by Joseph Flahiff

3 things strategic plans and New Year’s resolutions have in common

Jan 07, 2016
IT LeadershipIT Strategy

Strategic plans and New Year's resolutions hold three things in common, here is a look at how and why you need to change them.

It is that time again, a new year is upon us and people worldwide are making New Year’s resolutions, at the same time leaders of organizations are making strategic plans. Here are three ways in which your New Year’s resolutions and strategic plans are similar and why/how you need to change them.

1. You won’t keep them

The reason that people laugh at jokes about New Year’s resolutions is that we can all relate. The same is true of your strategic plans.

2. You need to make them

The best thing about strategic plans doing them. “HUH?” You say. “But Joseph you just said we never keep them so why do them?”  It is simple and Dwight D. Eisenhower said it best when he said something like,

“Plans are useless, but planning is indispensable.” 

The real value is in taking the time to think through where you are going with your business or with your life and more importantly why.

3. You are doing them wrong

The problem is we spend too much time getting into too much detail about the plan.  We seem to think that knowing more about the details of WHAT and HOW will help us execute. So, businesses and people spend hundreds of person hours, detailing their strategic plans and personal New Year’s resolutions so they know what they will DO and HOW they will go about it. The problem is we all know that our lives and our businesses are more complex than that it is truly impossible to make plans 2 or 3 years out.

It is better to set direction and focus on why than to set long term goals and make long range plans.  By taking the time to define the direction you want to head, you will spend less time on the details of a destination that you will likely never meet. As Yoda said,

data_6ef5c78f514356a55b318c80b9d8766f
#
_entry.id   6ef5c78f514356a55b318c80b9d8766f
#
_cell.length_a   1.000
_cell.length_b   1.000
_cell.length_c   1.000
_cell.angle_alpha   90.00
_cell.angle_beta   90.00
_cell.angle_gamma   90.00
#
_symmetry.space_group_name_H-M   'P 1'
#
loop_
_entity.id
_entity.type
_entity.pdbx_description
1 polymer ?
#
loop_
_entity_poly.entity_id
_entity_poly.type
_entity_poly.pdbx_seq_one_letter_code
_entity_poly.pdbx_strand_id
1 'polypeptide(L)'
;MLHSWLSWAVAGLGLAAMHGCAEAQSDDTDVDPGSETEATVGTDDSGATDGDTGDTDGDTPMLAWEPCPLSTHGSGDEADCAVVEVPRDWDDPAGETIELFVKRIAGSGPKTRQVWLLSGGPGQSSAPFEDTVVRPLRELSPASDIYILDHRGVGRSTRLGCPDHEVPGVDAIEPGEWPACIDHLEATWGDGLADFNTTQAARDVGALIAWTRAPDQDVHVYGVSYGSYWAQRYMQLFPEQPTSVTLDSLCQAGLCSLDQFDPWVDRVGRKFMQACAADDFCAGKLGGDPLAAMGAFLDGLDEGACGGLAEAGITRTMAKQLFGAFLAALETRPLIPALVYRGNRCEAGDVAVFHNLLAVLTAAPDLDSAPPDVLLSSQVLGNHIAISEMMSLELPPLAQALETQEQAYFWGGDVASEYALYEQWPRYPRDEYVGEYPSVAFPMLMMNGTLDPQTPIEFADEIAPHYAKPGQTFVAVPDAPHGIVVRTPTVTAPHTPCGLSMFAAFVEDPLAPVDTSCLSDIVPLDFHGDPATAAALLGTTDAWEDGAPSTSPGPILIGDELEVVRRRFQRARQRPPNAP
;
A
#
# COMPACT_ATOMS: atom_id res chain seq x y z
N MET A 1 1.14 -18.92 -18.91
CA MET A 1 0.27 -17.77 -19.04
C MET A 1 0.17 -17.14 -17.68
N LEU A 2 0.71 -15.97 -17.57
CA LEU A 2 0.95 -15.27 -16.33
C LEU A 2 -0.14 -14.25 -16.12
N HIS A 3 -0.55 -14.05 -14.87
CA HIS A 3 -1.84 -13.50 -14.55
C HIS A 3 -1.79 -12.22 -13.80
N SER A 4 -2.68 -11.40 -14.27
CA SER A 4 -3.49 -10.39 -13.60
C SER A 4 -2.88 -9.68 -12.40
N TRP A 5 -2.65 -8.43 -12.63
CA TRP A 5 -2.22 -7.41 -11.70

“Difficult to see, always in motion the future is.”

When you start thinking about direction you will start to think about why the outcomes of the direction. Think about the:

  • Good things that will happen if you go in this direction?
  • Bad things you will avoid if you head in this direction?
  • Benefits of heading in that direction
  • Drawbacks of keeping on the track you were on or of alternative paths.

Build up enough reasons and consequences and your direction will be cemented in your heart and mind. This then becomes the core of your communication to the rest of the organization. 

At this point I would like to lay to rest the term Strategic Plan.

Let us introduce a new term, Strategic Direction that guides organizational strategic and tactical thinking. This is a shift from a small group developing a fixed strategic plan to an entire organization working in unison in a strategic direction with everyone thinking and making decisions. Think about the implications of this approach. Suddenly your entire company is making strategic decisions aligned with the executive team and with each other. You are an avalanche of coordinated decisions and action. You are going to crush 2016!